For a identity & family story set in Korea, for little tidbits of fashion, travel, and K-drama fandom. but it also has a character who seems much younger than her age, and makes thoughtless decisions
When her friends gift her a 23-and-Me test as a gag, high school senior Chloe Kang doesn’t think much of trying it out. She doesn’t believe anything will come of it–she’s an only child, her mother is an orphan, and her father died in Seoul before she was even born, and before her mother moved to Oklahoma. It’s been just Chloe and her mom her whole life. But the DNA test reveals something Chloe never expected–she’s got a whole extended family from her father’s side half a world away in Korea. Her father’s family are owners of a famous high-end department store, and are among the richest families in Seoul. When they learn she exists, they are excited to meet her. Her mother has huge reservations, she hasn’t had a great relationship with her husband’s family, which is why she’s kept them secret, but she can’t stop Chloe from traveling to Seoul to spend two weeks getting to know the Noh family.
Chloe is whisked into the lap of luxury, but something feels wrong. Chloe wants to shake it off–she’s busy enjoying the delights of Seoul with new friend Miso Dan, the daughter of one of her mother’s grade school friends. And as an aspiring fashion designer, she’s loving the couture clothes her department store owning family gives her access to. But soon Chloe will discover the reason why her mother never told her about her dad’s family, and why the Nohs wanted her in Seoul in the first place. Could joining the Noh family be worse than having no family at all?
This was solidly ok. It read quickly, partly because the plot was very straightforward and unsurprising. It was pretty predictable, even from startling early on. That’s not necessarily bad, but I don’t expect to be thinking about this book in a month from now. It’s one that will probably remain in the moments where I was reading it and not be carried forward much past that.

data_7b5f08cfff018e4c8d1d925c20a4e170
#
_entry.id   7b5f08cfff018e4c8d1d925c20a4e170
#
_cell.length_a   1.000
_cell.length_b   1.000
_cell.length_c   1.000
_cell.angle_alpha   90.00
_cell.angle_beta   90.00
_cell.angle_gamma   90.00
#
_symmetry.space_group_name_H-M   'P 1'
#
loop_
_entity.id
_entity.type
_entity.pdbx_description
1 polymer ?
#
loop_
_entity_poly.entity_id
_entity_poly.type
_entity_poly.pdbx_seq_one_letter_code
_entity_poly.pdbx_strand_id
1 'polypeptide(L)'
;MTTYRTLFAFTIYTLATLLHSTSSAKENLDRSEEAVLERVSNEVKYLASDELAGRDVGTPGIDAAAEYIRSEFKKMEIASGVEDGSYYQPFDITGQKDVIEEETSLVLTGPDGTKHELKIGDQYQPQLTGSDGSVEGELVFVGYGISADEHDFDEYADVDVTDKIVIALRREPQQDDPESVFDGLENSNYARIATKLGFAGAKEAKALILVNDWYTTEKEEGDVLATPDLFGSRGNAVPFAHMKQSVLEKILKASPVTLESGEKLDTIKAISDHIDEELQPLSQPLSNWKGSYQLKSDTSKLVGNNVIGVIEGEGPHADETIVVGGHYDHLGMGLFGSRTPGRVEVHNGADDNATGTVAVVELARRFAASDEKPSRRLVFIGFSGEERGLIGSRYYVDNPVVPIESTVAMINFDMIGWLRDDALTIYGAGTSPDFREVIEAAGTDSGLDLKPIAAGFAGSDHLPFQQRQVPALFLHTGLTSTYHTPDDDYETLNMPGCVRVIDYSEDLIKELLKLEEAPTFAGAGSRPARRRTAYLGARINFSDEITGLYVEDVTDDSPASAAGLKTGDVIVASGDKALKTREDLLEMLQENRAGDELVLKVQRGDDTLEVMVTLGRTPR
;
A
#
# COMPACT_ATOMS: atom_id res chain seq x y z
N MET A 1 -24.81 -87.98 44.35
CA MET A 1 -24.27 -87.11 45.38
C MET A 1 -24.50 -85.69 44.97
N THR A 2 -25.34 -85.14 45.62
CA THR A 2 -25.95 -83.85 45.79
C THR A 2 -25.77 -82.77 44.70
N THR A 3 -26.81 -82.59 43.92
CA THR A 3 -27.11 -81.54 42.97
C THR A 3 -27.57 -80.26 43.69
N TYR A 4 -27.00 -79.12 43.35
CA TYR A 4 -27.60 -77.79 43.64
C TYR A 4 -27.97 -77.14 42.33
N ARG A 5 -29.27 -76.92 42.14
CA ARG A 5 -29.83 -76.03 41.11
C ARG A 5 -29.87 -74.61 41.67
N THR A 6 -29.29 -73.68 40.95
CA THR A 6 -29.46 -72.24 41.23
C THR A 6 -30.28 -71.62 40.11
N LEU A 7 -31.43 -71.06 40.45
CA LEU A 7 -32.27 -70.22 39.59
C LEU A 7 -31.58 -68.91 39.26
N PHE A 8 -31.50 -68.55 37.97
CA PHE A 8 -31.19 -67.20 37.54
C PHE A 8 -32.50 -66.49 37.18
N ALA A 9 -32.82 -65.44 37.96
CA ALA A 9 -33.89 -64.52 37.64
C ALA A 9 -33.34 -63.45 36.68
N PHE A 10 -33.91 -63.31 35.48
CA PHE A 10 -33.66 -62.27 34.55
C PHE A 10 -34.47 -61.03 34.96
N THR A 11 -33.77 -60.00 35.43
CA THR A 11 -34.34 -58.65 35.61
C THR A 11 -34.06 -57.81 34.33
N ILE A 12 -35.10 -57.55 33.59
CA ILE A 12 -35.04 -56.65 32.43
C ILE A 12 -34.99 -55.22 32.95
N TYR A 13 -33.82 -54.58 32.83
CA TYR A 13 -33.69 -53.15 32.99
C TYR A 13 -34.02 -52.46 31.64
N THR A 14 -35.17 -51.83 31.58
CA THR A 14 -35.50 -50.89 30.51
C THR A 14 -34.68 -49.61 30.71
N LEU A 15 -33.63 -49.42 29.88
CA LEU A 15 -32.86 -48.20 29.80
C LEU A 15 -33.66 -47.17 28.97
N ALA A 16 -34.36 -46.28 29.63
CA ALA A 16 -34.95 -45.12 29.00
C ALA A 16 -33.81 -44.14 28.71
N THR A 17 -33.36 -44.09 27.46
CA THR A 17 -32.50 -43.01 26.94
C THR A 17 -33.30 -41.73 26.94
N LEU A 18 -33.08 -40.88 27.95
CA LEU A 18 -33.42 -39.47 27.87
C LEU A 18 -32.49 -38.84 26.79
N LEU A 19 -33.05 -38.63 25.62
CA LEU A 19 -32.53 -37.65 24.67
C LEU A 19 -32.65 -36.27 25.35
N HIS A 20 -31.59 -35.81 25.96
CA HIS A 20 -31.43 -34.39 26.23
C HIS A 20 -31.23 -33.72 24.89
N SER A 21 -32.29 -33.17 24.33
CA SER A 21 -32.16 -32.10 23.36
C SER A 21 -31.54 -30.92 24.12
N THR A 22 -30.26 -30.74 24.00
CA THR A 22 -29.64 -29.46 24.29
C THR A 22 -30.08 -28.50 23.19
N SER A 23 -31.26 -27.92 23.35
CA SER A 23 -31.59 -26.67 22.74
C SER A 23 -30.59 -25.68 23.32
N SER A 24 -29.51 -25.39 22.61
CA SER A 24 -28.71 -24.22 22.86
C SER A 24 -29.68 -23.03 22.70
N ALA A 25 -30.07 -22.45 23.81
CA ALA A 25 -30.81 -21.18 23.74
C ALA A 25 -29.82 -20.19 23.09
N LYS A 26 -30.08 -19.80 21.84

One issue I had with this was that I didn’t really like the main character. She read as being very immature to me, and any time it mentioned that she was actually eighteen, I was stunned. In my head, she was a childish 15, or 16 at most. She is meant to be an inexperienced character as she’s grown up sheltered and in a small town, so that’s definitely nailed, but it was still a bit annoying to read in some situations. I felt like there were so many decision she made that were not thought out at all, or blatantly ignoring something that another person told her about previously in regard to her safety. /sigh She’s lucky Korea is a very safe place, even for a young woman on her own.
There’s really no romance in this one, so if you’re hoping for one, DON’T! This is very firmly in the family and identity categories, with romance as a distant aside. If you’re in it for the fashion aspect, then you will be thrown a bone every now and then with descriptions of Chloe’s unique designs, top brands in high-end shopping sprees, and even a fashion show. Still, again, that’s not the crux of the story, but more of a piece of Chloe and her motivations.
There’s a TON of references to Korean Dramas, so if you’re a big fan, you’ll probably have fun recognizing the references they make to Lee Min Ho every few pages as well as descriptions and sometimes straight up names of their favorites. Crash Landing on You and The Heirs are two I distinctly remember being called out. For those not familiar, it’s probably not a huge turnoff, but you might find yourself sympathizing with Seb a little bit more than the others. 😅
Chloe does explore Korea a bit and there are little nuggets of tour-guide info in there. The animal cafes, the image-focused culture, the extreme pressure on education: those along with some other staples are worked in to varying degrees. Even love hotels got a little cameo mention! 🤣 Most of it was familiar (and accurate) from my time living there years ago, so I think you can generally trust what is described as being fairly accurate.
I think there are other stories that do the secret-rich-family story better, and I think there are other stories that do the identity-crisis story better. But this combines the two in a YA friendly way, and it’s fine for what it is.